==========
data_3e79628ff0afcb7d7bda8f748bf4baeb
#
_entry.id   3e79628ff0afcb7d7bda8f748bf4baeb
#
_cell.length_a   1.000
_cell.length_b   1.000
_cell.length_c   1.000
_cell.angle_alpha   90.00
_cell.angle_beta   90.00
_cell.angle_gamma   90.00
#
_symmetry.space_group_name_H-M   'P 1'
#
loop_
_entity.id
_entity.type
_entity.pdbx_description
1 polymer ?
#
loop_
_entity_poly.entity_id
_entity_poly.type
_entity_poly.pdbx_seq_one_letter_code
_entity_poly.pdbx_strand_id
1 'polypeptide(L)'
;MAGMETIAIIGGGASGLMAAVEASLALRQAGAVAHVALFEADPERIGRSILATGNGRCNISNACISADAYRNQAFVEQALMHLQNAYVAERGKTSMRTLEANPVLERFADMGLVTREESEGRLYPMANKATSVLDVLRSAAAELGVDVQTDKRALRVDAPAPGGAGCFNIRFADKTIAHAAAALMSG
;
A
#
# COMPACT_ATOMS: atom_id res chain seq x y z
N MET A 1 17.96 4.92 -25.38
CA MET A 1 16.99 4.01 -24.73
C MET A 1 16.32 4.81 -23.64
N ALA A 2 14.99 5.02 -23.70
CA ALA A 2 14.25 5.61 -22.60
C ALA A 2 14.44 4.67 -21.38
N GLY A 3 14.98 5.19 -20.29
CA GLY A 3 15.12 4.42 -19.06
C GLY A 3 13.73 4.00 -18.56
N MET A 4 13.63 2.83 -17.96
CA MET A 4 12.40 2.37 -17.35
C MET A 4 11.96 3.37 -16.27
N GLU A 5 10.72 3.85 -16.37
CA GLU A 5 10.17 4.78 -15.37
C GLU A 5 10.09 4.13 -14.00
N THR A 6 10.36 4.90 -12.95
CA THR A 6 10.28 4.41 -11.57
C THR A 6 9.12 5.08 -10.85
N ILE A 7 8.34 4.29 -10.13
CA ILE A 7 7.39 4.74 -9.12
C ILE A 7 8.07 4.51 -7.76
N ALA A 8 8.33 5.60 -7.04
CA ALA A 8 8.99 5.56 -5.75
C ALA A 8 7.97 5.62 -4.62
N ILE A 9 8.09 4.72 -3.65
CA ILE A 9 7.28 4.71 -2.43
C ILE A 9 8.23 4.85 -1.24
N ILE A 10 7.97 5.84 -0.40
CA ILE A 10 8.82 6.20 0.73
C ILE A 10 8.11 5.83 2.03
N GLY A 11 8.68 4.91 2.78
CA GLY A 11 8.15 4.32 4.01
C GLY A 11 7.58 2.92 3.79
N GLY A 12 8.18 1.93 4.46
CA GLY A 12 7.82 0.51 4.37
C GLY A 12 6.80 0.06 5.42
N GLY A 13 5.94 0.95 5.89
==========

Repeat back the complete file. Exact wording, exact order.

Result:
data_3e79628ff0afcb7d7bda8f748bf4baeb
#
_entry.id   3e79628ff0afcb7d7bda8f748bf4baeb
#
_cell.length_a   1.000
_cell.length_b   1.000
_cell.length_c   1.000
_cell.angle_alpha   90.00
_cell.angle_beta   90.00
_cell.angle_gamma   90.00
#
_symmetry.space_group_name_H-M   'P 1'
#
loop_
_entity.id
_entity.type
_entity.pdbx_description
1 polymer ?
#
loop_
_entity_poly.entity_id
_entity_poly.type
_entity_poly.pdbx_seq_one_letter_code
_entity_poly.pdbx_strand_id
1 'polypeptide(L)'
;MAGMETIAIIGGGASGLMAAVEASLALRQAGAVAHVALFEADPERIGRSILATGNGRCNISNACISADAYRNQAFVEQALMHLQNAYVAERGKTSMRTLEANPVLERFADMGLVTREESEGRLYPMANKATSVLDVLRSAAAELGVDVQTDKRALRVDAPAPGGAGCFNIRFADKTIAHAAAALMSG
;
A
#
# COMPACT_ATOMS: atom_id res chain seq x y z
N MET A 1 17.96 4.92 -25.38
CA MET A 1 16.99 4.01 -24.73
C MET A 1 16.32 4.81 -23.64
N ALA A 2 14.99 5.02 -23.70
CA ALA A 2 14.25 5.61 -22.60
C ALA A 2 14.44 4.67 -21.38
N GLY A 3 14.98 5.19 -20.29
CA GLY A 3 15.12 4.42 -19.06
C GLY A 3 13.73 4.00 -18.56
N MET A 4 13.63 2.83 -17.96
CA MET A 4 12.40 2.37 -17.35
C MET A 4 11.96 3.37 -16.27
N GLU A 5 10.72 3.85 -16.37
CA GLU A 5 10.17 4.78 -15.37
C GLU A 5 10.09 4.13 -14.00
N THR A 6 10.36 4.90 -12.95
CA THR A 6 10.28 4.41 -11.57
C THR A 6 9.12 5.08 -10.85
N ILE A 7 8.34 4.29 -10.13
CA ILE A 7 7.39 4.74 -9.12
C ILE A 7 8.07 4.51 -7.76
N ALA A 8 8.33 5.60 -7.04
CA ALA A 8 8.99 5.56 -5.75
C ALA A 8 7.97 5.62 -4.62
N ILE A 9 8.09 4.72 -3.65
CA ILE A 9 7.28 4.71 -2.43
C ILE A 9 8.23 4.85 -1.24
N ILE A 10 7.97 5.84 -0.40
CA ILE A 10 8.82 6.20 0.73
C ILE A 10 8.11 5.83 2.03
N GLY A 11 8.68 4.91 2.78
CA GLY A 11 8.15 4.32 4.01
C GLY A 11 7.58 2.92 3.79
N GLY A 12 8.18 1.93 4.46
CA GLY A 12 7.82 0.51 4.37
C GLY A 12 6.80 0.06 5.42
N GLY A 13 5.94 0.95 5.89